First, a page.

The Assistant Director advised that approximately 25% of foster carers were family and friends carers. In deciding whether a relative, friend or other connected person should be approved as a foster carer, the decision maker had to take into account the needs, wishes and feelings of the child and the capacity of the carer to meet the child's needs. It was also highlighted if a family and friends carer was to become a foster carer, although this arrangement would guarantee financial support, it would also involve social worker intervention, reviews and visits, which could be quite intrusive. Furthermore, in accordance with the Fostering Services Regulations, National Minimum Standards (NMS) and Children’s Workforce Development Council (CWDC) standards, there was also a requirement for family and friends foster carers to complete mandatory training to equip them with the knowledge and skills to provide an acceptable level of care to the children they looked after. The scrutiny panel was also advised that family and friends foster carers would need to manage contact arrangements with the child's birth parents, which had been set by the court or the Local Authority. It was commented that the Local Authority would provide support to enable this.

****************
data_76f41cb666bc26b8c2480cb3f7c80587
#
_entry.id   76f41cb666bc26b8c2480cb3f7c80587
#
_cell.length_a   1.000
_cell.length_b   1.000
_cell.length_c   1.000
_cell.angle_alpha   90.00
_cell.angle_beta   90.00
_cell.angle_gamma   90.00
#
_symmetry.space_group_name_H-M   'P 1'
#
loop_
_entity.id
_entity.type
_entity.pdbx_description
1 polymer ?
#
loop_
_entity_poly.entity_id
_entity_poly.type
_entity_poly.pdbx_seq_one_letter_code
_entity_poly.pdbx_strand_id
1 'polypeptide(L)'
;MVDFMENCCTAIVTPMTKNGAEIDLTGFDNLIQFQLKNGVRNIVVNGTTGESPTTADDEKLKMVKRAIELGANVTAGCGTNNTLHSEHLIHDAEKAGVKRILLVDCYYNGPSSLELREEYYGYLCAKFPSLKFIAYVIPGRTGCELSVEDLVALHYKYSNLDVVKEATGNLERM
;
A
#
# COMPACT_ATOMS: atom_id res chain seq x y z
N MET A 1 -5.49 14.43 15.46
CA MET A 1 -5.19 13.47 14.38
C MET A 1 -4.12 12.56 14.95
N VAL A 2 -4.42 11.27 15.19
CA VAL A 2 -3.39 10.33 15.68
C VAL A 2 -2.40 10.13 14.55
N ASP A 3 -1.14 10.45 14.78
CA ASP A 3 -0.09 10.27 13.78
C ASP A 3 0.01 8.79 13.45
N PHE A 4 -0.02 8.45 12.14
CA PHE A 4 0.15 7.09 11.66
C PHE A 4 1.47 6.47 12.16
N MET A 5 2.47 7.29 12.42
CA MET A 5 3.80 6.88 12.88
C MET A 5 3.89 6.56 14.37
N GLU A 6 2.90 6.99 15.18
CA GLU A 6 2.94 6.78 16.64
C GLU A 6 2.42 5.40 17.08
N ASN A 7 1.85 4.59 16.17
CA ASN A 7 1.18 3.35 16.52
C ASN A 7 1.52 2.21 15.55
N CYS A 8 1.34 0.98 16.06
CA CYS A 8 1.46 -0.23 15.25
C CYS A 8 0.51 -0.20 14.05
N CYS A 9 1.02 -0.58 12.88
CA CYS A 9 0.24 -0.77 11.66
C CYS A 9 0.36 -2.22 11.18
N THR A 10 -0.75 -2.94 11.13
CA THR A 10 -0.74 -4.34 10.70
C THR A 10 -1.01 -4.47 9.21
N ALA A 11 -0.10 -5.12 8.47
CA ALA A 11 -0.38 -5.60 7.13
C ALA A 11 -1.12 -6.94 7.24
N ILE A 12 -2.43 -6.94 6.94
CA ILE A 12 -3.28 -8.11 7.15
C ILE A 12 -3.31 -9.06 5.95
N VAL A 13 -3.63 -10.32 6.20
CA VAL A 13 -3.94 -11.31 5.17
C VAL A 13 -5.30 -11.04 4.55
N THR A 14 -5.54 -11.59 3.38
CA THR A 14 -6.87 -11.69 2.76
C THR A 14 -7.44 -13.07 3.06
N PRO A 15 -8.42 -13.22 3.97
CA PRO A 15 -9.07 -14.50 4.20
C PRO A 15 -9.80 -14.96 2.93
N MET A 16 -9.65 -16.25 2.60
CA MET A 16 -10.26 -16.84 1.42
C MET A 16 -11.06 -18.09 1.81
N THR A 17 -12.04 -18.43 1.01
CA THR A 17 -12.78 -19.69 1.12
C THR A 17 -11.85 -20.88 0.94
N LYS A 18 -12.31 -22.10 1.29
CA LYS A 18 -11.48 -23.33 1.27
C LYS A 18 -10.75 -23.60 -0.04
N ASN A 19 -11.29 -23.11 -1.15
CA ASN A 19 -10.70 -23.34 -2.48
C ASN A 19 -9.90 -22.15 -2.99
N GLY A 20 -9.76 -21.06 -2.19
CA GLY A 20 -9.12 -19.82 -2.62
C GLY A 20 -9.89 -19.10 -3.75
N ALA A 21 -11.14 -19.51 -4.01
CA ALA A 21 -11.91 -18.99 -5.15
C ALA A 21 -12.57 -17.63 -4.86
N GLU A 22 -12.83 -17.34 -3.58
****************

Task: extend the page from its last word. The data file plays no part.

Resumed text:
A Member queried whether family and friends carers could claim child benefit and child tax credit. It was advised that family and friends carers could receive this financial support, if the entitlements were not being paid to the parent. It was also conveyed that the Local Authority had discretion to make one-off or regular payments that were means-tested. It was commented that foster care allowances were not means-tested.


In some cases, tensions and difficulties that arise between family members could outweigh the benefits of making a placement within family networks. In instances such as these, the Local Authority would exercise its professional judgement. It was highlighted that although the Local Authority could decide that a placement with family and friends was not in the best interests of the child, the decision could be overturned by a care order granted by the local judiciary. In such cases, the Local Authority would have the opportunity to appeal against the decision. A Member commented that inviting a local Judge to a future meeting of the scrutiny panel, to provide an outline of the reasons for overturning a decision of the Local Authority, would add value to the scrutiny panel’s review.


To conclude, the Assistant Director highlighted the following key issues:

  • Many family and friends carers were confused by the legalities of their caring arrangements and required clear advice and support as early as possible.
  • The increasing numbers of family and friends assessments were creating capacity issues in the Family Placement Team, which was impacting on the capacity to recruit, train and support foster carers.